“Level Up”: This 69-minute feature launched the “Level Up” TV series on Cartoon Network. The plot focuses on a group of hardcore video gamers who accidentally open a portal between their beloved virtual world and our reality. Gaelan Connell, Connor Del Rio, Jessie Usher and Aimee Carrero star.
“Covert Affairs” – Season Two: Sixteen episodes of the USA Network drama about a CIA operative (Piper Perabo) whose exceptional linguistic skills got her promoted to field work early. Christopher Gorham, Sendhil Ramamurthy, Anne Dudek, Kari Matchett and Peter Gallagher also star.
“Clueless”: Blu-ray debut of the 1995 comedy about a popular Beverly Hills high school student (Alicia Silverstone) who spends her days shopping and playing matchmaker. Paul Rudd, Brittany Murphy, Donald Faison and Breckin Meyer also star. Directed by Amy Heckerling (“Fast Times at Ridgemont High,” “Look Who’s Talking”).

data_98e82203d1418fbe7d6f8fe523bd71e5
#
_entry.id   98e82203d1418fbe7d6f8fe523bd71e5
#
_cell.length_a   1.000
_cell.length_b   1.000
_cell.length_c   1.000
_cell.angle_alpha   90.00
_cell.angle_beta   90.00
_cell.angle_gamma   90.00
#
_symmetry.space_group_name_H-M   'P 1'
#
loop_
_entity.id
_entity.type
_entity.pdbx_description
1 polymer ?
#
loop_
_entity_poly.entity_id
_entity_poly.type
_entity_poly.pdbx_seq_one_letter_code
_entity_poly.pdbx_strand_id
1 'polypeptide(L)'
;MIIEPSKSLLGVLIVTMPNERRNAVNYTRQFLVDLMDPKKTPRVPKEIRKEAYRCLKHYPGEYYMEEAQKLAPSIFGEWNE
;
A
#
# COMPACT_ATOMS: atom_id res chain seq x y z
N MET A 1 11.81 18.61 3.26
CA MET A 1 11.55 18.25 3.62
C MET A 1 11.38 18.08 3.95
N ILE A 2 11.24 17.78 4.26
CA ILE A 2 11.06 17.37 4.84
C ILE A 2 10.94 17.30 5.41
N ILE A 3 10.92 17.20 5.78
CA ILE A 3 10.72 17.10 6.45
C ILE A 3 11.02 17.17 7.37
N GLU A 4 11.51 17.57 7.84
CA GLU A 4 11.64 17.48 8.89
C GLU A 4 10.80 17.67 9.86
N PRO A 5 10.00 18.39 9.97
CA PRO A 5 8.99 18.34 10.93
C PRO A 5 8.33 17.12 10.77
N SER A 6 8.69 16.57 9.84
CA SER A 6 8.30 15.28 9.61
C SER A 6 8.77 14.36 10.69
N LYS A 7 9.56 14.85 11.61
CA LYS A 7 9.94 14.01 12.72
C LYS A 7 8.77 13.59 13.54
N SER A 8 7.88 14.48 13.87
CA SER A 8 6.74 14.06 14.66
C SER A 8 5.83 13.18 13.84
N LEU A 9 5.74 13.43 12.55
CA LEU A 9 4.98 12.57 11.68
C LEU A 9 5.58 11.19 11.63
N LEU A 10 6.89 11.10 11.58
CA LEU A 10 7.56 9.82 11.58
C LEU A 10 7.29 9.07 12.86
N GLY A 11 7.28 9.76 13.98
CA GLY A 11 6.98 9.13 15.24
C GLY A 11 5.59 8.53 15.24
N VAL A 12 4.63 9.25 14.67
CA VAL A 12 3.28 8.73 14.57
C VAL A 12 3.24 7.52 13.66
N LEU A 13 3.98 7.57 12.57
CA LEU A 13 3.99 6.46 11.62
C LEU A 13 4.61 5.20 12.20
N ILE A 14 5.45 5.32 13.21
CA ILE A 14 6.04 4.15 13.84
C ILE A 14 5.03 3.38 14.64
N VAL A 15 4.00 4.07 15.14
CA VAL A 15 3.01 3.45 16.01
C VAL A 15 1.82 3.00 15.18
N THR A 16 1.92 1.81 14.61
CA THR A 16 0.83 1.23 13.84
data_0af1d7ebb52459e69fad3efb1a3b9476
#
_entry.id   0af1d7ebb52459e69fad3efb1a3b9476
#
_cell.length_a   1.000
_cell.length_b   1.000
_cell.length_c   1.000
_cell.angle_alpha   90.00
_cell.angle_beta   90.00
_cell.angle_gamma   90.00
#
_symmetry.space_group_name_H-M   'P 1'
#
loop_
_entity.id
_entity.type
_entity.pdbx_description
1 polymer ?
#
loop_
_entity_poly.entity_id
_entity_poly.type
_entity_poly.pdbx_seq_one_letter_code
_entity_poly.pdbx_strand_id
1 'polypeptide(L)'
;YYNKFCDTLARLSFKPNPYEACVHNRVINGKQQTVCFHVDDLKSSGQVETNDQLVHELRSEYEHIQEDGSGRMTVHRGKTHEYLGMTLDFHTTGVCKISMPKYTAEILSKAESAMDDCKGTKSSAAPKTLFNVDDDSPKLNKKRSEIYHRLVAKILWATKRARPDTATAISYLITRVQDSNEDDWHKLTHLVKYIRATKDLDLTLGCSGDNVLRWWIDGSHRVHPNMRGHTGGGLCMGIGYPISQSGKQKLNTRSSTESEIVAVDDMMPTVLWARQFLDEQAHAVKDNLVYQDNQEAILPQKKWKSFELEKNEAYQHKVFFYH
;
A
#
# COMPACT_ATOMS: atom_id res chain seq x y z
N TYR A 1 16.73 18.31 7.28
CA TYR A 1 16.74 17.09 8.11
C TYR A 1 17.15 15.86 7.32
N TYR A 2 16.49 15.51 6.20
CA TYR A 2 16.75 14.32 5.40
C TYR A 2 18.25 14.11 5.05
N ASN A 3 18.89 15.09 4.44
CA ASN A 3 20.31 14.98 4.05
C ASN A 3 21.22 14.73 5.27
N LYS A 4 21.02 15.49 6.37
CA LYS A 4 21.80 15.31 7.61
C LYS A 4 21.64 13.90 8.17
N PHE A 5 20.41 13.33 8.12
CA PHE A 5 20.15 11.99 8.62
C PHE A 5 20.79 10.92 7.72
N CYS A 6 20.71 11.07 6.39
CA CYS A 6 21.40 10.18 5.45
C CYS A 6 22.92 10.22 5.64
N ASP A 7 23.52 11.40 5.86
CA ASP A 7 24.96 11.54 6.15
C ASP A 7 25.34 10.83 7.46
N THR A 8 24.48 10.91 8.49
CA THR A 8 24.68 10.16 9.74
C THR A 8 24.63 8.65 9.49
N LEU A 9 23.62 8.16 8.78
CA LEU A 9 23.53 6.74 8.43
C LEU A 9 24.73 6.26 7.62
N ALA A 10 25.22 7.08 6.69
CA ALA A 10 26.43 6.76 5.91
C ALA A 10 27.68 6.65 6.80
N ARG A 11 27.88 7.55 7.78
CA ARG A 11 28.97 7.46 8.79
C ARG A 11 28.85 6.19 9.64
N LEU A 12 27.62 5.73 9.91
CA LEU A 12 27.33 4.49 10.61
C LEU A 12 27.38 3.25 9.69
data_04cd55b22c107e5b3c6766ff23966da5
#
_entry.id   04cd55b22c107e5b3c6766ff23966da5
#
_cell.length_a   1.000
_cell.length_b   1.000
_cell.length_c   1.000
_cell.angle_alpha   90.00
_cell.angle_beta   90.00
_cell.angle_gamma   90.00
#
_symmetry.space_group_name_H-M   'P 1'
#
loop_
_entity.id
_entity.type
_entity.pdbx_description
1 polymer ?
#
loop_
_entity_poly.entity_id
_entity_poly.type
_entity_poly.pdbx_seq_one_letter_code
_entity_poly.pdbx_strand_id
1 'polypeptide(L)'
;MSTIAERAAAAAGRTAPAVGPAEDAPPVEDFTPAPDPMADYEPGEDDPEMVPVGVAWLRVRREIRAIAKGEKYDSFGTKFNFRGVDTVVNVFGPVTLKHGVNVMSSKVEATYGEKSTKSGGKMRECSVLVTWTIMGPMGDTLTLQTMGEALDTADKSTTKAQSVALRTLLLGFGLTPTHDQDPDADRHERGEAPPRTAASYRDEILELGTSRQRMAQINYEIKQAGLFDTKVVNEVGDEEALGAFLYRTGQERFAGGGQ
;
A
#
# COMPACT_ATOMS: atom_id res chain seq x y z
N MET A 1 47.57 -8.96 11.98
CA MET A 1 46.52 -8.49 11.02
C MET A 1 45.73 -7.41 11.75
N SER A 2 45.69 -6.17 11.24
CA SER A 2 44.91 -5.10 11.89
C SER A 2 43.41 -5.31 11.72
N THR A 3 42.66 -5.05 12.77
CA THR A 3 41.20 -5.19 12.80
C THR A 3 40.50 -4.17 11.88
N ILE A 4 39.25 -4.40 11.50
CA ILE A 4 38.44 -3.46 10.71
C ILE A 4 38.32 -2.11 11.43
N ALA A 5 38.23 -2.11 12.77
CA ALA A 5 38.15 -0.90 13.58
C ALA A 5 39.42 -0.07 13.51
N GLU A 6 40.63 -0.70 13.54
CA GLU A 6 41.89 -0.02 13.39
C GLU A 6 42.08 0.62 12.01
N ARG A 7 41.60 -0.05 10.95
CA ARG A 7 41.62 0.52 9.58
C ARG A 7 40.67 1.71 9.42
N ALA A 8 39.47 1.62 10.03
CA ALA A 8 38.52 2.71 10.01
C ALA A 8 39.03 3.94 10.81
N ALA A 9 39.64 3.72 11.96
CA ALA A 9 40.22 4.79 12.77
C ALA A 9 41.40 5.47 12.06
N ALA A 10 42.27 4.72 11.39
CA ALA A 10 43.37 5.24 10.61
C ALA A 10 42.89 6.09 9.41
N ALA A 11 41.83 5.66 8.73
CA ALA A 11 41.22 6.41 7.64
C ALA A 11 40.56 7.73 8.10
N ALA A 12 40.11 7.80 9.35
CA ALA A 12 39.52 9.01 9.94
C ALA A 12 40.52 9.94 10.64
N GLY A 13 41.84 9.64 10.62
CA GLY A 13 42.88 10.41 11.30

“Pillow Talk”: Universal is rolling this 1959 romantic comedy onto Blu-ray as part of its 100th Anniversary Collector’s Series. Rock Hudson and Doris Day star as people who become annoyed at each other when they are forced to share a telephone party line. When they hit it off after meeting in person, Hudson’s character decides to change the dynamic by pretending to be someone else and wooing his new love with late night calls.
“Flicka – Country Pride”: Third entry in the “Flicka” film franchise. This time, a teen girl named Kelly (Kacey Rohl) bonds with Flicka and attempts to break the wild horse in time for a competition. Her mother (Lisa Hartman Black) disapproves. Hartman Black’s husband, country singer Clint Black, also stars.
Forrest Hartman is an independent film critic whose byline has appeared in some of the nation’s largest publications. E-mail him at firstname.lastname@example.org.